The New EU Medical Devices Regulation (MDR) and In vitro Diagnostics Regulation (IVDR) were approved by the EU Parliament on April 5, 2017. The final regulations, expected to be published in May 2017, would trigger a transition starting date of – or around – June 1, 2017. More specifically, the transition periods for the MDR and IVDR are three (3) and five (5) years, respectively.
Increased Regulatory Oversight
The new regulations dramatically increase the regulatory rigor to obtain and maintain Conformité Européene (CE) Marking, especially in regards to pre- and post-market clinical data and evidence. Class III and implantable device manufacturers will be required to conduct clinical trials for all devices. However, in lieu of clinical trial data, Class III and implantable device manufacturers may claim equivalence to devices owned by another company if they have a contract with that company granting full access to their proprietary technical documentation.
Although manufacturers of lower class devices will not be not required to have a contract in place, they will still need to demonstrate that they have sufficient access to related data pertaining to the equivalent device. It is important to note that even if a manufacturer is able to utilize published data from the equivalent competitive device organization, the requirements for extraction, analysis and presentation of the data are expected to become more onerous.
Increased Use of Clinical Evaluations Reports
Existing IVD and medical device organizations may be tasked by a manufacturer to conduct the clinical evaluation and prepare a Clinical Evaluation Report (CER), and meet specific education and experience requirements. With the increased importance of the CER in the CE Mark assessment process, it behooves manufacturers to have a gap assessment performed comparing their CERs against the MDR and MEDEV 2.7.1 requirements and prepare a mitigation plan as soon as possible.
Aside from the increased clinical evidence requirements, the revised MDR results in ‘up-classification’ of multiple devices. These include surgical meshes, spinal disc replacements, and implants that contact the spinal column, which will now be considered Class III devices. Reusable Class I instruments must now be reviewed by the Notified Body (NB), similar to Class I sterile devices.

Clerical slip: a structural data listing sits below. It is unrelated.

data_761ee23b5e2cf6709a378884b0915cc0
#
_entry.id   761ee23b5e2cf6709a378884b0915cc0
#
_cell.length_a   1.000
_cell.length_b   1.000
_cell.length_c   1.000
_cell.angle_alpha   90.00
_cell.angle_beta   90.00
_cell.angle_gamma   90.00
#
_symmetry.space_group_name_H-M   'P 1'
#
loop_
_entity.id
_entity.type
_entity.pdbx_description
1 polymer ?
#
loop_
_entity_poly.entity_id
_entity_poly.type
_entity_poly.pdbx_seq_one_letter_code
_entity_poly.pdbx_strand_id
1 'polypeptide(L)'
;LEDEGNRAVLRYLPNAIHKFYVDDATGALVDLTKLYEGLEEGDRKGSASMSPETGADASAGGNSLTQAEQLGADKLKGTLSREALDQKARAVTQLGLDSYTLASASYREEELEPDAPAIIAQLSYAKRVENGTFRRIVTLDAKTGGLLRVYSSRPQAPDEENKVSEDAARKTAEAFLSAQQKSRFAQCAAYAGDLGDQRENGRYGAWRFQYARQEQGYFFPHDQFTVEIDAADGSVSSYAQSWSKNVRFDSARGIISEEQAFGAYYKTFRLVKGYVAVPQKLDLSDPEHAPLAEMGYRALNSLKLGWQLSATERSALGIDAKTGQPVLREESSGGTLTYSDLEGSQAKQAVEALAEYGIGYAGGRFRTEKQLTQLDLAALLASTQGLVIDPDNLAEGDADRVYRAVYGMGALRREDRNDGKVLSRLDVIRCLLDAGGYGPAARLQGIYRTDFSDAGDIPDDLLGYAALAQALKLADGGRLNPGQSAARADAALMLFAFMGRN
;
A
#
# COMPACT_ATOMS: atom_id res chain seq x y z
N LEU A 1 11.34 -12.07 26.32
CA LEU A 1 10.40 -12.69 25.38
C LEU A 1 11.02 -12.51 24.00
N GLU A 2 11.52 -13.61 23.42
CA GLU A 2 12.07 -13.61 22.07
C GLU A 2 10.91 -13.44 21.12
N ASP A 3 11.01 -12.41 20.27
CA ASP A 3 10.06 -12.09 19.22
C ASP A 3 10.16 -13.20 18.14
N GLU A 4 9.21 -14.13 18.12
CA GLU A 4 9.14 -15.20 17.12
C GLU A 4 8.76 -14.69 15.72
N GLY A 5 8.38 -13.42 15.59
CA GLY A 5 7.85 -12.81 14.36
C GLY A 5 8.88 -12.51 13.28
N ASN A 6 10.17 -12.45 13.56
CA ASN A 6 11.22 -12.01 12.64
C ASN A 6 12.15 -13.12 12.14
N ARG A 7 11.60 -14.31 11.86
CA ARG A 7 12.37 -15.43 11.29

Greater Impact to IVD Manufacturers
Although the MDR changes will significantly impact the medical device industry, this pales in comparison to the IVD marketplace. Under the current system, only 10-20 percent of IVDs require NB certification. This rate is expected to increase to 80-90 percent under the new IVDR. Additionally, the new regulation requires preparation of Clinical Evidence Reports, a new concept for IVD manufacturers.
Technical Files for devices and IVDs will need to be overhauled to meet the new requirements and NB expectations. This process should include a gap assessment between the current MDD/IVDD Essential Requirements and the new General Safety & Performance Requirements to identify whether additional data must be generated to demonstrate compliance to new or revised requirements. Bringing Technical Files up to the new standards will be especially painful for manufacturers that have products that were previously self-certified, as historically they have been minimally compliant.
Increased Oversight of Notified Bodies
Manufacturers won’t be the only entities impacted by the new regulations, but Notified Bodies will experience a significant impact given greater oversight by the Member States and EU regulatory bodies. Existing NBs must reapply for NB designation under the new regulations. It is expected that approximately 50 percent of NBs may not be re-notified, or may have their scope reduced.
Successful IVD and Medical Device Manufacturers Will Start Planning Now
Although three and five year transition periods seem rather long, given the many implementation changes that will be required, the expiration dates will come before manufacturers realize it. The time to start discussing a strategy and detailed road map is now if IVD and medical device firms wish to not only be adequately prepared, but also successful under the new regulations.
Identifying the Right Regulatory Strategy
The new EU regulations will significantly impact already resource-constrained device manufacturers, making it potentially even more difficult to navigate this unique regulatory landscape. That’s why having the right partner from the start can be invaluable in achieving successful implementation and market success.
NAMSA’s global regulatory experts welcome the opportunity to discuss the new IVDR and MDR regulations with you, including potential business impacts – and more importantly – how to plan for success.